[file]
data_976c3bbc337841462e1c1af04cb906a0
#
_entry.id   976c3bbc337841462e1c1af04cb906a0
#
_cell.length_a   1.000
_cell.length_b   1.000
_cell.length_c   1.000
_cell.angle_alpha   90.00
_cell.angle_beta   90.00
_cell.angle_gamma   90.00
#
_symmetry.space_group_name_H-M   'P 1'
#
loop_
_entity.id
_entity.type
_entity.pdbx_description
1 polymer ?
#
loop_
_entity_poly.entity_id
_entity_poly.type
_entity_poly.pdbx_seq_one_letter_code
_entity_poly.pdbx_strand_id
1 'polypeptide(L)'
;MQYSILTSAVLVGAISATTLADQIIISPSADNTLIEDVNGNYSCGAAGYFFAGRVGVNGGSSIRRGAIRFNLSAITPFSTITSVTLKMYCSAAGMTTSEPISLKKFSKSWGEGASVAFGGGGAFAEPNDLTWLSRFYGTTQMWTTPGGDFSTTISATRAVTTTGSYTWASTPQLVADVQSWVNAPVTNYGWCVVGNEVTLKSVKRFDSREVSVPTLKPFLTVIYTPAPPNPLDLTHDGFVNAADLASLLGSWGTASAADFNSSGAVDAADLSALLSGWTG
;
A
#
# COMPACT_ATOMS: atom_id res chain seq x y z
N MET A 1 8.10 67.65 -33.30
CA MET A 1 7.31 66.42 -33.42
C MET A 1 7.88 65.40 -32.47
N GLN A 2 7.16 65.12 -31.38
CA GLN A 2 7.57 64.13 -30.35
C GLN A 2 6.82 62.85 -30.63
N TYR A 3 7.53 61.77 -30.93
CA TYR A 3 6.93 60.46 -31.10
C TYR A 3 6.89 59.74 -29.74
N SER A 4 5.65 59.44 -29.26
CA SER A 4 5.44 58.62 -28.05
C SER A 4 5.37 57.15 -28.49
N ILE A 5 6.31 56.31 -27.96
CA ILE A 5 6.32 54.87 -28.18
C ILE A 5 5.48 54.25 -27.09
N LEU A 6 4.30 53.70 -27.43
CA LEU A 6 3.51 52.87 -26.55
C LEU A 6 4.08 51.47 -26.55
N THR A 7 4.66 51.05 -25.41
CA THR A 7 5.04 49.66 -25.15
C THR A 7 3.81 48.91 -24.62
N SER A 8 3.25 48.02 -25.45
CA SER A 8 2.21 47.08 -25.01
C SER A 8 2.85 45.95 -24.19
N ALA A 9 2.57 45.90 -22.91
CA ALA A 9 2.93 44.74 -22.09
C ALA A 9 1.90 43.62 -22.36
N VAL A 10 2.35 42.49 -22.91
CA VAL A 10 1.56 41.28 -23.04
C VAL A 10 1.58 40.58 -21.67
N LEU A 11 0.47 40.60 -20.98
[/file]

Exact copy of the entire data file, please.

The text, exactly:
data_976c3bbc337841462e1c1af04cb906a0
#
_entry.id   976c3bbc337841462e1c1af04cb906a0
#
_cell.length_a   1.000
_cell.length_b   1.000
_cell.length_c   1.000
_cell.angle_alpha   90.00
_cell.angle_beta   90.00
_cell.angle_gamma   90.00
#
_symmetry.space_group_name_H-M   'P 1'
#
loop_
_entity.id
_entity.type
_entity.pdbx_description
1 polymer ?
#
loop_
_entity_poly.entity_id
_entity_poly.type
_entity_poly.pdbx_seq_one_letter_code
_entity_poly.pdbx_strand_id
1 'polypeptide(L)'
;MQYSILTSAVLVGAISATTLADQIIISPSADNTLIEDVNGNYSCGAAGYFFAGRVGVNGGSSIRRGAIRFNLSAITPFSTITSVTLKMYCSAAGMTTSEPISLKKFSKSWGEGASVAFGGGGAFAEPNDLTWLSRFYGTTQMWTTPGGDFSTTISATRAVTTTGSYTWASTPQLVADVQSWVNAPVTNYGWCVVGNEVTLKSVKRFDSREVSVPTLKPFLTVIYTPAPPNPLDLTHDGFVNAADLASLLGSWGTASAADFNSSGAVDAADLSALLSGWTG
;
A
#
# COMPACT_ATOMS: atom_id res chain seq x y z
N MET A 1 8.10 67.65 -33.30
CA MET A 1 7.31 66.42 -33.42
C MET A 1 7.88 65.40 -32.47
N GLN A 2 7.16 65.12 -31.38
CA GLN A 2 7.57 64.13 -30.35
C GLN A 2 6.82 62.85 -30.63
N TYR A 3 7.53 61.77 -30.93
CA TYR A 3 6.93 60.46 -31.10
C TYR A 3 6.89 59.74 -29.74
N SER A 4 5.65 59.44 -29.26
CA SER A 4 5.44 58.62 -28.05
C SER A 4 5.37 57.15 -28.49
N ILE A 5 6.31 56.31 -27.96
CA ILE A 5 6.32 54.87 -28.18
C ILE A 5 5.48 54.25 -27.09
N LEU A 6 4.30 53.70 -27.43
CA LEU A 6 3.51 52.87 -26.55
C LEU A 6 4.08 51.47 -26.55
N THR A 7 4.66 51.05 -25.41
CA THR A 7 5.04 49.66 -25.15
C THR A 7 3.81 48.91 -24.62
N SER A 8 3.25 48.02 -25.45
CA SER A 8 2.21 47.08 -25.01
C SER A 8 2.85 45.95 -24.19
N ALA A 9 2.57 45.90 -22.91
CA ALA A 9 2.93 44.74 -22.09
C ALA A 9 1.90 43.62 -22.36
N VAL A 10 2.35 42.49 -22.91
CA VAL A 10 1.56 41.28 -23.04
C VAL A 10 1.58 40.58 -21.67
N LEU A 11 0.47 40.60 -20.98